How many steps per day? Tips for more movement in our daily routine
Pedometers and fitness trackers have become commonplace gadgets today. Read our tips to learn how to use a pedometer to incorporate more movement into your daily routine.
How many steps a day are healthy?
Anyone who has ever had anything to do with pedometers knows: 10,000 is the magic number. 10,000 steps per day is roughly equivalent to the recommended 150 minutes of exercise per week.
But closer analysis shows that the recommended number of steps of 10,000 per day goes back to an advertisement by a Japanese manufacturer of pedometers from 1964. In contrast, recent studies by the Harvard Medical School show that as few as 7,500 steps per day could have a comparably beneficial effect, with a lower risk of fatality and protection against cardiovascular disease.
Setting realistic goals
Nevertheless, the advice of many experts remains: the more steps, the better for your health and body. Any exercise is better than no exercise. Even if you don't manage 7,500 or 10,000 steps a day at the beginning, the important thing is to increase your personal daily step count.
Only resolve to do what you can maintain on a long-term basis. At the beginning, for example, just take 1,000 steps more each day. You can’t change your habits overnight, so it’s important that you achieve small successes and don't find yourself wanting to give up.
Don’t forget the fun factor
If your aim is to increase the number of steps you take per day, you’re going to have to give up a few comforts. The classic method is to take the stairs more often or get off the bus one stop earlier. But there are also ways of increasing your steps and doing something you enjoy at the same time.
Certain everyday activities can be combined with a healthy walk: swapping the latest gossip with a friend, taking photos or listening to audio books or music. Do any of these and the kilometres will take care of themselves.
A daily walk also stimulates brain cells, and is a good idea when you want to learn vocabulary, hold a meeting with a work colleague, or come up with a creative idea.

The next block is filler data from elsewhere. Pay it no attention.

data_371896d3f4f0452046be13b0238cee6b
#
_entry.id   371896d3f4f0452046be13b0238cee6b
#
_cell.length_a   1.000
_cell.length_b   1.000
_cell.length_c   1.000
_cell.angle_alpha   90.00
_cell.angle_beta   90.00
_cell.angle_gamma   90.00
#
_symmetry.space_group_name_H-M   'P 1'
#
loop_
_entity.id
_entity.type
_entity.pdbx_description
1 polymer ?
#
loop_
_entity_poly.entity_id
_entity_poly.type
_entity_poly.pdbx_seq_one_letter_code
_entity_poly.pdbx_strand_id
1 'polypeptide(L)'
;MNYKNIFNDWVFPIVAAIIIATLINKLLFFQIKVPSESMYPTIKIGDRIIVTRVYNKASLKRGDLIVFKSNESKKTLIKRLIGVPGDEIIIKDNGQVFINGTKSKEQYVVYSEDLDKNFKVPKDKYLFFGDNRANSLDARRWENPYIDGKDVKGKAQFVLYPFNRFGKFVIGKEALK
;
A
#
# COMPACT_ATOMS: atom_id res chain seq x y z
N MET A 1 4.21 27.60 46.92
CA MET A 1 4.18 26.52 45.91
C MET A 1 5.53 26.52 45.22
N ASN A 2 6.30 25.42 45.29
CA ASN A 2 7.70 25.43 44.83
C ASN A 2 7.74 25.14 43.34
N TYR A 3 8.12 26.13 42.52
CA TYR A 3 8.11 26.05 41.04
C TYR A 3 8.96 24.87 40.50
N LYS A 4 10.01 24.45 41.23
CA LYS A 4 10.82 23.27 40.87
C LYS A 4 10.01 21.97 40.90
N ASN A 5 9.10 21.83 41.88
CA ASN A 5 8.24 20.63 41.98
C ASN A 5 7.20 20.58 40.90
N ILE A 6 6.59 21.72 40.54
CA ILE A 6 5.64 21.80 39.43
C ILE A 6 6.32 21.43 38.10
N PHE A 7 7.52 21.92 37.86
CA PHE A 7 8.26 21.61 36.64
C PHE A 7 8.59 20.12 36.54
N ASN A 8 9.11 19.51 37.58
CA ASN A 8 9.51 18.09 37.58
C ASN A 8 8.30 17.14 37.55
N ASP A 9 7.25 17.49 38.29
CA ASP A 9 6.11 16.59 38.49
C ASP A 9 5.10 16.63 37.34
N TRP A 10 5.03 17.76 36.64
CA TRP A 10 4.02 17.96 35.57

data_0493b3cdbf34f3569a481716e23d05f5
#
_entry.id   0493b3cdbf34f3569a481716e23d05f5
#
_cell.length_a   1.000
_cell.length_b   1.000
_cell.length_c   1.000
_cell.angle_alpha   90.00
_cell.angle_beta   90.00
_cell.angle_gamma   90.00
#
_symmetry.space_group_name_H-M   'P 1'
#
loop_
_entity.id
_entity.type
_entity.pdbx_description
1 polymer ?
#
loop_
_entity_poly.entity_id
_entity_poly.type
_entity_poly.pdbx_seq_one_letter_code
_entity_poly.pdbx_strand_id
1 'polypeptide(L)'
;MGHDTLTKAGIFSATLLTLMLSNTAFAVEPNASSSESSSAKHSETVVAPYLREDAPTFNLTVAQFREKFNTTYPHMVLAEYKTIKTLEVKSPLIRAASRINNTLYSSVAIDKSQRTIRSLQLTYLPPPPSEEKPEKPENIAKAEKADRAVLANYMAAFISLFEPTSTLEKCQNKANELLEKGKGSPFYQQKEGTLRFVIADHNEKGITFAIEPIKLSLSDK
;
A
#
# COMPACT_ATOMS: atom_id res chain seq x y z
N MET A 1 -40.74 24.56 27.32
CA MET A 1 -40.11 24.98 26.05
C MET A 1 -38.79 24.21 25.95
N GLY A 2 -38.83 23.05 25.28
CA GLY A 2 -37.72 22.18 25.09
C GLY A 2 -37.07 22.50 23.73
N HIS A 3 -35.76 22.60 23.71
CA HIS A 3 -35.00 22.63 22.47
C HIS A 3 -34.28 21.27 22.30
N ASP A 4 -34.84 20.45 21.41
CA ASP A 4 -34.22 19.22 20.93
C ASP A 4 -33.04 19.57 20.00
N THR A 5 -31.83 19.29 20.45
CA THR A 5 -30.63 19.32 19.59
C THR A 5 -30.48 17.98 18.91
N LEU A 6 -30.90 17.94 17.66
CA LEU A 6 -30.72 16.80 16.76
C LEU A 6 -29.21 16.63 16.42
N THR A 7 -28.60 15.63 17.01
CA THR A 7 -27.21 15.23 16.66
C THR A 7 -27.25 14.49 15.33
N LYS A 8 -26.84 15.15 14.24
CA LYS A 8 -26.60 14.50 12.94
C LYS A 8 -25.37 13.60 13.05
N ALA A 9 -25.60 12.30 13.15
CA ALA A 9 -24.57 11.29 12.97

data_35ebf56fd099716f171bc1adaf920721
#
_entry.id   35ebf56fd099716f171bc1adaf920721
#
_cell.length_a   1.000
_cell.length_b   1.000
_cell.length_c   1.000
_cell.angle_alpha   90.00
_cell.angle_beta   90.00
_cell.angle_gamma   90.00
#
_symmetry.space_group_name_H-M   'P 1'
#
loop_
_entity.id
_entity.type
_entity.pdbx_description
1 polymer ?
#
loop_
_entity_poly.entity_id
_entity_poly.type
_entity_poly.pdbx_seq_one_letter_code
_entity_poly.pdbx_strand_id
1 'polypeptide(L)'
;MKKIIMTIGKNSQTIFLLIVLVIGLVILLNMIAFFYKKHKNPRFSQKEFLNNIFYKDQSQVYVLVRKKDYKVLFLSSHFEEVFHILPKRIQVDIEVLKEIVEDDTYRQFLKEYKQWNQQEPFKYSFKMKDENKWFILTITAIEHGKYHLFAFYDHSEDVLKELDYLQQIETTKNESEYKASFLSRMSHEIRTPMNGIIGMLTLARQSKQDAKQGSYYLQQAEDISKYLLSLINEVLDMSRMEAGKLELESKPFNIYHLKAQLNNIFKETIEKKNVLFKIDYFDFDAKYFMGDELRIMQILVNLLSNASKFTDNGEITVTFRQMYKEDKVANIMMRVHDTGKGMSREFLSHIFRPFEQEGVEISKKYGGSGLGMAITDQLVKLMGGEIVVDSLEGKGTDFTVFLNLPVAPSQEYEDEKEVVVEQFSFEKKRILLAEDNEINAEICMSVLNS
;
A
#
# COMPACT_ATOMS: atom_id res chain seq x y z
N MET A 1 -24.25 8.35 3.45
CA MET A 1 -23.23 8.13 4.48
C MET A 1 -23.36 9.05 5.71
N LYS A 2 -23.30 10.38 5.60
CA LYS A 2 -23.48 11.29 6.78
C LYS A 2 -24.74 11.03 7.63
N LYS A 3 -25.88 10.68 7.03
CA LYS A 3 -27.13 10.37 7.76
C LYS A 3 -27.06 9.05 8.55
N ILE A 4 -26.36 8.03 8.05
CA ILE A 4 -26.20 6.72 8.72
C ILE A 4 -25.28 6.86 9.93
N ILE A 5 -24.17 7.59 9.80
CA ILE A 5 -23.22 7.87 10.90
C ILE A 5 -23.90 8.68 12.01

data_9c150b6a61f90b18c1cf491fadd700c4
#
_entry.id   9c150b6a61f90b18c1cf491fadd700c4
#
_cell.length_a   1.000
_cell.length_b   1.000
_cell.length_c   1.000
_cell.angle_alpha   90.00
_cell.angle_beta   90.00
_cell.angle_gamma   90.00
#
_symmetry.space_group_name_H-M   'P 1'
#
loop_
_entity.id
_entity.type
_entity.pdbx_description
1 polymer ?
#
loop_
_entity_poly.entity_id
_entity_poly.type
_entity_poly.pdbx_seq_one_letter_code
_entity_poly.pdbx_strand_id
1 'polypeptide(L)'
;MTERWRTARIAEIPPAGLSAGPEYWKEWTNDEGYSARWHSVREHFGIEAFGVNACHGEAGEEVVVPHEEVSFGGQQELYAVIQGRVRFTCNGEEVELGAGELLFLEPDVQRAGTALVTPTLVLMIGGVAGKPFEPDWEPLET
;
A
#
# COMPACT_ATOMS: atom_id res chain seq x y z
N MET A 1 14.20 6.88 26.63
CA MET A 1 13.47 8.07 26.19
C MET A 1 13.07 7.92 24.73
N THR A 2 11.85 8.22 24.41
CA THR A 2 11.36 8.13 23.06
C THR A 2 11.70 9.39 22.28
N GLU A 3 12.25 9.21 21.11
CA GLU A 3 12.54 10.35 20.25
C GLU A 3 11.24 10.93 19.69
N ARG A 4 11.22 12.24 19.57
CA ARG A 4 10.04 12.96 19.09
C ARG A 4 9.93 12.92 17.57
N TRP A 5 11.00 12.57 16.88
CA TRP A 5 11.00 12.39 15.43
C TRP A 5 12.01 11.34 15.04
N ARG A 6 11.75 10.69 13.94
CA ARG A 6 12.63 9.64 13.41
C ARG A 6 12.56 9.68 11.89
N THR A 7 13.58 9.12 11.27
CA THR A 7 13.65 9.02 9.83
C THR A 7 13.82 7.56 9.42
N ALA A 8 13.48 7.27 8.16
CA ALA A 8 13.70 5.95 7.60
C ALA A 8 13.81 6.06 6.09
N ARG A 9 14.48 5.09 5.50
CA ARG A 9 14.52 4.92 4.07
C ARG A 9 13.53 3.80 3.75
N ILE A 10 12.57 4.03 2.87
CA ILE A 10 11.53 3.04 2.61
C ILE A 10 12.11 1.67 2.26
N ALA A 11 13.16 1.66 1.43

Probably the most effective way is to get a dog. Their enthusiasm for walking is contagious!
Replace TV period dramas with visits to a museum, or detective series with geocaching searches.
Finding the right pedometer
Many gadgets are quickly bought and just as quickly cast aside. Before making your purchase, give careful consideration to how you want to use the device. The market range is wide: from the simplest pedometer to high-tech fitness trackers, there’s something for everyone.
What to consider before making your purchase
- What data do you want to measure?
Based on the number of steps and step length measured, even simple devices can calculate factors like distance covered, calories burned and every active minute. Certain devices also measure sleep patterns, heart rate and altitude, distinguish between normal steps and sporting activities, and send users call alerts, text messages and calendar notifications.
- Do you want to store and analyse the data on your smartphone or computer?
Some providers automatically synchronise the data with an internet user profile or via an app and offer customers the option of comparing their own performance with others.
- Wrist, pocket or waistband?
Think carefully about how visible and stylish your pedometer should be so that you enjoy wearing it.